Bracken’s sequel to EFAD, Domestic Enemies: the Reconquista, is set about five or six years in the future. Domestic Enemies’ underlying theme is the retaking of the Southwest by Hispanics who view this region as rightfully theirs. This is not a new concept for me; when I was in college in 1978, a Hispanic campus group calling itself La Causa espoused these same goals. My chief memory of them was that they seized control of and “occupied” the school’s snack bar to increase awareness of their plight. (They were unamused when I then told them, okay then, no cheeseburgers; fix me a couple of burritos with hot sauce instead.)

    Domestic Enemies: the Reconquista doesn’t just ask us to accept that Hispanics want to retake the Southwest. It asks us to accept that in a few years they will have nearly completely achieved this goal. In Domestic Enemies, we are shown a New Mexico with a milicia to enforce existing fictional “Spanish only” and “land reform” laws. Storefronts with signs printed in English are regularly razed, and large estates owned by gringos are seized and turned over to formerly illegal aliens. All of this is done with official state sanction. The entire state of Arizona is a nightmare where the lack of a similar milicia means a constant state of siege between Arizona residents and invading hordes of thugs, similar to those Mel Gibson battled in Mad Max II: the Road Warrior, but with different accents. Citizens in Texas, New Mexico, and Arizona regularly abandon their homes and take only what they can carry in their vehicles to the “free states” of Idaho, Wyoming and Montana. Got the picture?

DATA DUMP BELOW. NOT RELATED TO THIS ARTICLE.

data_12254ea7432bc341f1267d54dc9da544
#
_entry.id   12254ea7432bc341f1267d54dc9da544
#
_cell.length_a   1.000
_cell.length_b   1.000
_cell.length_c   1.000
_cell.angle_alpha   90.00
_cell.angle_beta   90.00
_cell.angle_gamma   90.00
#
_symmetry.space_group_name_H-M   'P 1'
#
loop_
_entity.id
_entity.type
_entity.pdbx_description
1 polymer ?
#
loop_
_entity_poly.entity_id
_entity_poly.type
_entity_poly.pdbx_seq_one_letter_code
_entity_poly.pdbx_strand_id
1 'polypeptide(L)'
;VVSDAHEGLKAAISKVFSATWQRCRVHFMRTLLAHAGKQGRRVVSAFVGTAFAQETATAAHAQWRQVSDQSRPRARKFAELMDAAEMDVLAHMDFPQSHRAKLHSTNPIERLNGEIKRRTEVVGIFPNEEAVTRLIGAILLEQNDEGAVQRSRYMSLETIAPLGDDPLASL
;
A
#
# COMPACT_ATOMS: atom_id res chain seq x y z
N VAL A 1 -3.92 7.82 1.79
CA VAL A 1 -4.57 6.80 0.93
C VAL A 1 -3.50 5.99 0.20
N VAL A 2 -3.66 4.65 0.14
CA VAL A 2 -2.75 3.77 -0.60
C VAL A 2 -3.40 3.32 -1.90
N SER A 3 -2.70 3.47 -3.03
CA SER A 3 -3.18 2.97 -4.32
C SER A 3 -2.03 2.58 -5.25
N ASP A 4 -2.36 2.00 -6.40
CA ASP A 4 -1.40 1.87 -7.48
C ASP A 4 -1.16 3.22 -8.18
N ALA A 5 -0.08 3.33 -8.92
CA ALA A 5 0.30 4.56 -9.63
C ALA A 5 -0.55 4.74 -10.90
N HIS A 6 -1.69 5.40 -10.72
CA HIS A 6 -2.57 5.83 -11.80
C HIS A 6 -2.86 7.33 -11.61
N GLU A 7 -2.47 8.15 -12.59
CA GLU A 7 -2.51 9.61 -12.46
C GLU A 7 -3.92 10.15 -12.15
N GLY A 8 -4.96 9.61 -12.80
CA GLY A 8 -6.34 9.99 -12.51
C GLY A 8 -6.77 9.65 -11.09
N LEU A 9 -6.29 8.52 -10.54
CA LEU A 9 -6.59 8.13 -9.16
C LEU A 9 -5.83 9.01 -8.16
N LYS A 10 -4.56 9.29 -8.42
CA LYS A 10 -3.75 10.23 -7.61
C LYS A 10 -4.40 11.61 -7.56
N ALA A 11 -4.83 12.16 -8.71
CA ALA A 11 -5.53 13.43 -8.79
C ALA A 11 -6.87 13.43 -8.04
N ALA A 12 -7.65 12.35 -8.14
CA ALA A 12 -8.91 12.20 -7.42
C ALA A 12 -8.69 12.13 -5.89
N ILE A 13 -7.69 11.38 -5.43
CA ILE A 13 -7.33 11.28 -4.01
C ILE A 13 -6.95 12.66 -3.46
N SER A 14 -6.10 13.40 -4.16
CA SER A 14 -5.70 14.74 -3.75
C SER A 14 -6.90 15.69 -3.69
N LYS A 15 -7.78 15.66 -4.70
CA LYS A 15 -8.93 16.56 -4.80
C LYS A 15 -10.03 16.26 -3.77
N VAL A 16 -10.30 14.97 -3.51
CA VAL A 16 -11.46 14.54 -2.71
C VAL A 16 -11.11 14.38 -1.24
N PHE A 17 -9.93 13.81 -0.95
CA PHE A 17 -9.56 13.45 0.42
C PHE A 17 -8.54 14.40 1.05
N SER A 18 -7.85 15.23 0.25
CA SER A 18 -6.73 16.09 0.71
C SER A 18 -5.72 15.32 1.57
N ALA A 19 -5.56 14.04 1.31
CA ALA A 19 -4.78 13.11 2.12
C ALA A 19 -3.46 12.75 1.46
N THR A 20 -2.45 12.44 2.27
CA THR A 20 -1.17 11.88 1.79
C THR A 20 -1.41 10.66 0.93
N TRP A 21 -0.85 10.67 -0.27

Domestic Enemies asks us to assume an America circa 2011 that has secret detention camps for ordinary citizens, an America with hyperinflation (gold $7000/ounce, gasoline $30/gallon), an America that has replaced the old paper currency with new “blue bucks” at a 1-for-10 exchange rate, an America where lawlessness in the big cities and political corruption everywhere exceeds anything seen in real third-world hellholes in 2006. Is this too much to swallow? You be the judge.

    The protagonist in Domestic Enemies is Ranya Bardiwell, the heroine of Bracken’s first novel. The story begins with Ranya escaping from an indefinite sentence at a detention camp after she learns that the son she gave birth to (and that was taken from her) upon her incarceration was adopted as a newborn five years ago by FBI agents in Albuquerque. Thus begins Ranya’s odyssey to track down and reclaim her son, and this is the central storyline of the book, set against the hellish backdrop of the Reconquista.

    The Ranya of EFAD, Bracken’s first book, was a bit too saccharine for my taste (Snow White is who she reminded me of.) Five years of hard labor in the detention camp has tempered her considerably, and in Domestic Enemies, I found myself cheering Ranya’s pragmatism, inventiveness, and cunning. Without throwing any spoilers out, let’s just say she and Cindy Caswell would likely be kindred spirits…